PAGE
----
A Guide to PGRs in the Grow Room

Tara | April 13, 2022
A Guide to PGRs in the Grow Room
What are PGRs?

PGRs, or plant growth regulators, are synthesised chemicals that mimic the natural hormones of plants. PGRs can promote certain characteristics by triggering physiological responses. They are normally used to promote larger, denser flowers and shorter, stockier plants. Growers often refer to them as ‘steroids for plants’ and they are used frequently in the Australian market.

PGRs are generally classified by one of two functions:

  1. Plant growth boosters which promote growth through cell division, boosting flower production and size and stimulating root and and shoot development .
  2. Plant growth inhibitors which promote dormancy and abscission (the natural loss of ripe fruit and dead leaves). Inhibitor PGRs enable indoor growers to keep their plants small and dense, directing energy to producing larger and tighter flowers.

The most commonly used PGRs in Australia are:

  • Paclobutrazol (PBZ)
  • Daminozide
  • Chlormequat Chloride

All three are plant growth inhibitors that increase the density of flowers by limiting growth in other areas of the plant. For example, stem elongation may be stunted in order to direct energy toward flowering.

Are PGRs bad for you?

PGRs contain chemicals that are not approved for human consumption. In high concentrations, PGRs can leave traces present in the flowers which will eventually be consumed. Combustion transforms these traces into active chemicals that may be dangerous in unregulated concentrations. PBZ turns into molecules called nitrosamines which are present in cigarettes, and associated with cancer, liver damage and male infertility. Because PGRs are not approved for human consumption, they should not be smoked or ingested.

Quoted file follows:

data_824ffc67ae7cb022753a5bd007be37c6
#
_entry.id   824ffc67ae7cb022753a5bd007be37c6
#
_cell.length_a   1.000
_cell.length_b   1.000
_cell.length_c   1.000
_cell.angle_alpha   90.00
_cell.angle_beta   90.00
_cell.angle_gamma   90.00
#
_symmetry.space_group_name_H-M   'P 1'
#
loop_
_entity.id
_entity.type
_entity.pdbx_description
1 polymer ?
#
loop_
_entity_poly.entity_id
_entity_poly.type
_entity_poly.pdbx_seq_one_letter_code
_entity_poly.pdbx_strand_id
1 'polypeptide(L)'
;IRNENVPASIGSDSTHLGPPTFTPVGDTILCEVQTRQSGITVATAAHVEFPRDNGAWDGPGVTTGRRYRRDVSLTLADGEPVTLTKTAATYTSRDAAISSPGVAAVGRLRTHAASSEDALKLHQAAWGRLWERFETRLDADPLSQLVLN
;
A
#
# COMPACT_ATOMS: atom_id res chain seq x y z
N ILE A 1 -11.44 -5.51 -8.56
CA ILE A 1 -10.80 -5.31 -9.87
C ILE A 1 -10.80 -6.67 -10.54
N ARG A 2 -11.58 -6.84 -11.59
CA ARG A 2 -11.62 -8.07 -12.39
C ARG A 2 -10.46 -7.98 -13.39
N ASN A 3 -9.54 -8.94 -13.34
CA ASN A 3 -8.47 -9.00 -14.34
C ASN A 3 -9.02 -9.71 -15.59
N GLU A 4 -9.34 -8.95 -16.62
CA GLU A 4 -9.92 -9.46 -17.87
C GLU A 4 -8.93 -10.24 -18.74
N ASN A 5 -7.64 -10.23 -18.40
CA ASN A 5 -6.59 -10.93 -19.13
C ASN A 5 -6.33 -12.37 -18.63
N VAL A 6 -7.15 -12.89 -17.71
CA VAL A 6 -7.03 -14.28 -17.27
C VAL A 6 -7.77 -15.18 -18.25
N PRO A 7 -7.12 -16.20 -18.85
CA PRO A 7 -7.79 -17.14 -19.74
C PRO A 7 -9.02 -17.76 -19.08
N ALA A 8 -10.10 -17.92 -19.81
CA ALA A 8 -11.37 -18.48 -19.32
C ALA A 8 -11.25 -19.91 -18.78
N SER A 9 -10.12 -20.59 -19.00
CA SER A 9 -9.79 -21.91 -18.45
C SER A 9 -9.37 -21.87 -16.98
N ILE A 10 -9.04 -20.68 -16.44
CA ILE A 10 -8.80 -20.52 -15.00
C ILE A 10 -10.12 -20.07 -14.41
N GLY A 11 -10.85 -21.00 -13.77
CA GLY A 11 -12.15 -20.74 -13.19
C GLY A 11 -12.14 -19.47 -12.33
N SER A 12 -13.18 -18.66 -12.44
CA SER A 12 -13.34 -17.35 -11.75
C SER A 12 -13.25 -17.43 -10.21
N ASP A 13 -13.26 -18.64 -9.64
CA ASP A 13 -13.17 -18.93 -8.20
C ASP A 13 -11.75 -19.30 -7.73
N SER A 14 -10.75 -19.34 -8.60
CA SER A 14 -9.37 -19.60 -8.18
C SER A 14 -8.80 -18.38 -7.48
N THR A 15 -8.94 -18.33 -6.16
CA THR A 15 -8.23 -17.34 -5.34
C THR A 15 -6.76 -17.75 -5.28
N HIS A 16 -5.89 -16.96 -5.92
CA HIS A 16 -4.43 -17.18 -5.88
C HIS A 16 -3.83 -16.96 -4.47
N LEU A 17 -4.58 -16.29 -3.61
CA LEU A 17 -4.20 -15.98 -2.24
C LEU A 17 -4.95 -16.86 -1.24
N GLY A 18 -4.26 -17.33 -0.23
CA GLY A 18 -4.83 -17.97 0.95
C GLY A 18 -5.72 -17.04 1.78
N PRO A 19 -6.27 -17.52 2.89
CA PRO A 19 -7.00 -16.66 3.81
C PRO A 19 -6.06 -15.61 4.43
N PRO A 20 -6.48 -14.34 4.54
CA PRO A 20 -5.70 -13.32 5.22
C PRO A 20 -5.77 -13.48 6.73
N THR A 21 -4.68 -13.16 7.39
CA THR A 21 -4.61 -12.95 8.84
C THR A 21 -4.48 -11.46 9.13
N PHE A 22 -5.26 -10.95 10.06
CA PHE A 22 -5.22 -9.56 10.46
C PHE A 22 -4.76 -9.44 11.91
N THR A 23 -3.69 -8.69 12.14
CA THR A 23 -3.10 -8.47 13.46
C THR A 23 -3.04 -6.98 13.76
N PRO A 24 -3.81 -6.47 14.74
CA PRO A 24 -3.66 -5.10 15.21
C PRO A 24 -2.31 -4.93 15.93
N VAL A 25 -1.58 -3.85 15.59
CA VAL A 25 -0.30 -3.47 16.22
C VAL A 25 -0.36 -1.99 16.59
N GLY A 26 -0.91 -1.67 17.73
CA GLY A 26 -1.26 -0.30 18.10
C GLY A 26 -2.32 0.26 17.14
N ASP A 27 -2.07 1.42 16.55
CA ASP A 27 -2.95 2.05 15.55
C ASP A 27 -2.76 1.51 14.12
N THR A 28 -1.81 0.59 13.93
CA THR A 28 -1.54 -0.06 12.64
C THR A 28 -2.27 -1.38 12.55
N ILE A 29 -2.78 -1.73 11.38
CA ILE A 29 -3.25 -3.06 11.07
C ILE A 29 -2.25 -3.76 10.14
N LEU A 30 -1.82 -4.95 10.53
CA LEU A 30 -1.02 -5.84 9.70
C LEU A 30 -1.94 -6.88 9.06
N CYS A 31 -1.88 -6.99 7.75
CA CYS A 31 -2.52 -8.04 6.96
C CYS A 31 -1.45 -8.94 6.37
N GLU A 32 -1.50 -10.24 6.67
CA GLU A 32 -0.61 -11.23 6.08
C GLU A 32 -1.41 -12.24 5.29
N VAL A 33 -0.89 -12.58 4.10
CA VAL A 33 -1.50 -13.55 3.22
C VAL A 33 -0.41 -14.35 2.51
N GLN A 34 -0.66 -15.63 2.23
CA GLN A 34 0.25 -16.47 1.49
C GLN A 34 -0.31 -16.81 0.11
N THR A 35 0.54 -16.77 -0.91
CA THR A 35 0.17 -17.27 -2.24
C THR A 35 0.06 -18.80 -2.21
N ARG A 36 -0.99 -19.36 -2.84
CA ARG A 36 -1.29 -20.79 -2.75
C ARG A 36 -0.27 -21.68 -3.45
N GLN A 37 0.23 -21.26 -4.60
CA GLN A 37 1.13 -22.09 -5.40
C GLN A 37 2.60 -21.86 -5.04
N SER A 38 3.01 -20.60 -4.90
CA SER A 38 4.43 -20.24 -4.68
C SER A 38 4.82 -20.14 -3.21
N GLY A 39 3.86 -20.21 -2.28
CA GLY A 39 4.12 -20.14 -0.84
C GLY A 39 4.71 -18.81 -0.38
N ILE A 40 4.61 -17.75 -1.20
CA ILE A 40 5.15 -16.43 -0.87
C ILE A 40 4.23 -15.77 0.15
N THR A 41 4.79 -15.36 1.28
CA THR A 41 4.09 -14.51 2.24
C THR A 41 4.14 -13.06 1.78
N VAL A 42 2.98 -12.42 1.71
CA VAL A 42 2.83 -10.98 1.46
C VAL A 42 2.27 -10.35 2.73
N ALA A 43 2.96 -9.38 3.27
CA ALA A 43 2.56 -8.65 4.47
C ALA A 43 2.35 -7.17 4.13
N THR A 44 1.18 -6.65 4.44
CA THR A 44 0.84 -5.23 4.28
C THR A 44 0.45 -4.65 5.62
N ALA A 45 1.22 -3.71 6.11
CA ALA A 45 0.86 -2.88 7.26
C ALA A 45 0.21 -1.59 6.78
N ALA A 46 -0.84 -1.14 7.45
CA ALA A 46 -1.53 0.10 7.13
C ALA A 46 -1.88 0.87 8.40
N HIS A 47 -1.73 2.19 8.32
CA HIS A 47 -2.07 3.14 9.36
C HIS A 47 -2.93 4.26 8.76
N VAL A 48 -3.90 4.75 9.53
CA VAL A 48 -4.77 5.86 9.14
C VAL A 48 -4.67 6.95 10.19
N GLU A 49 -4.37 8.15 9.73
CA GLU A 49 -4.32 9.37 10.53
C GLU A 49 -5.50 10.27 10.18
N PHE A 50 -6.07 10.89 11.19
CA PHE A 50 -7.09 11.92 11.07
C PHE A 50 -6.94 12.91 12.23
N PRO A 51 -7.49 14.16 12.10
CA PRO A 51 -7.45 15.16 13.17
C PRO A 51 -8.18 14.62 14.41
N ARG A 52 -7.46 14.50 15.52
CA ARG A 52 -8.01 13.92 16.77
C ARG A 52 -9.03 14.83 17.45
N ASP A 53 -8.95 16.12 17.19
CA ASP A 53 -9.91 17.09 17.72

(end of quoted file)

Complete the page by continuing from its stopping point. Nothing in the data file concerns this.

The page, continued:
The PGR Daminozide is also classified as a “probable human carcinogen”. It is carcingoenic in high doses, and is banned for use in many agricultural settings.

While PGRs are not banned by the Australian government, they are heavily regulated. Products that include PGRs are required to register with the Australian Pesticides and Veterinary Medicines Authority.

Do PGRs effect the quality of your plants?

PGRs can limit the production of trichomes, terpenes and cannabanoids resulting in a less potent and flavourful fruit or flower.

Are there natural PGRs?

Yes! Natural or organic PGRs provide plants with an additional supply of auxins and cytokinins. Examples of natural PGRs include seaweed, kelp extract, bat guano extract and alfalfa extract found in products such as BAC Organic Grow & Bloom, BAC Organic PK Booster, NTS Tri-Kelp, and Nature’s Own Super Bloom Guano.

Signs of PGRs

Signs that a flower has been grown with PGRs:

  • Rock hard, dense, heavy flowers
  • Red brown colour
  • Excessive amount of red hairs (pistils)
  • Lack of crystals found on the leaf and flowers
  • Less cannabanoids that will effect the ‘high’
  • Harsh chemical taste
  • A fast-acting chemical ‘high’ that may cause lethargy and headaches

See Plant Hormones 101 to learn more.

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